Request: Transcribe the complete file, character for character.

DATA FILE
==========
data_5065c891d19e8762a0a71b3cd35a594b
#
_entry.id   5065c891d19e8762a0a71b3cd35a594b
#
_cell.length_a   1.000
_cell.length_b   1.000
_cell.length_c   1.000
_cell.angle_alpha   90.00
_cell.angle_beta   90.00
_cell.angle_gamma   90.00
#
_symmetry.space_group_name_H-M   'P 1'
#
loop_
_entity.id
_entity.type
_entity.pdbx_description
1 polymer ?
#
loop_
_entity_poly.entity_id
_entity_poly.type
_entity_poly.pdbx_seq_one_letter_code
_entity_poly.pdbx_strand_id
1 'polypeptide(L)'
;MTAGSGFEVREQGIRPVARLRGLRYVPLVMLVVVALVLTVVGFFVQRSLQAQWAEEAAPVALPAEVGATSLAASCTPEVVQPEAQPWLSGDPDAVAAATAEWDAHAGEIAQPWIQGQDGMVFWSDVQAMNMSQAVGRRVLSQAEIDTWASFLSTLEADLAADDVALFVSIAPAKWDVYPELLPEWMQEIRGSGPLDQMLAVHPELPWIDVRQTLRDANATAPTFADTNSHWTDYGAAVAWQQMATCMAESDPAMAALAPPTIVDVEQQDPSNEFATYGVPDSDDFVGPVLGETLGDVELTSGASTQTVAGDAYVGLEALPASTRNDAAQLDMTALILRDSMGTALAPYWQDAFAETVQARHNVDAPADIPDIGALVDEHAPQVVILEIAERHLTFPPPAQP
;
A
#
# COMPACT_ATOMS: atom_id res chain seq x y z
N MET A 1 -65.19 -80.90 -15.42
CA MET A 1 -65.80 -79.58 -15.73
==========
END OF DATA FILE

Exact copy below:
data_5065c891d19e8762a0a71b3cd35a594b
#
_entry.id   5065c891d19e8762a0a71b3cd35a594b
#
_cell.length_a   1.000
_cell.length_b   1.000
_cell.length_c   1.000
_cell.angle_alpha   90.00
_cell.angle_beta   90.00
_cell.angle_gamma   90.00
#
_symmetry.space_group_name_H-M   'P 1'
#
loop_
_entity.id
_entity.type
_entity.pdbx_description
1 polymer ?
#
loop_
_entity_poly.entity_id
_entity_poly.type
_entity_poly.pdbx_seq_one_letter_code
_entity_poly.pdbx_strand_id
1 'polypeptide(L)'
;MTAGSGFEVREQGIRPVARLRGLRYVPLVMLVVVALVLTVVGFFVQRSLQAQWAEEAAPVALPAEVGATSLAASCTPEVVQPEAQPWLSGDPDAVAAATAEWDAHAGEIAQPWIQGQDGMVFWSDVQAMNMSQAVGRRVLSQAEIDTWASFLSTLEADLAADDVALFVSIAPAKWDVYPELLPEWMQEIRGSGPLDQMLAVHPELPWIDVRQTLRDANATAPTFADTNSHWTDYGAAVAWQQMATCMAESDPAMAALAPPTIVDVEQQDPSNEFATYGVPDSDDFVGPVLGETLGDVELTSGASTQTVAGDAYVGLEALPASTRNDAAQLDMTALILRDSMGTALAPYWQDAFAETVQARHNVDAPADIPDIGALVDEHAPQVVILEIAERHLTFPPPAQP
;
A
#
# COMPACT_ATOMS: atom_id res chain seq x y z
N MET A 1 -65.19 -80.90 -15.42
CA MET A 1 -65.80 -79.58 -15.73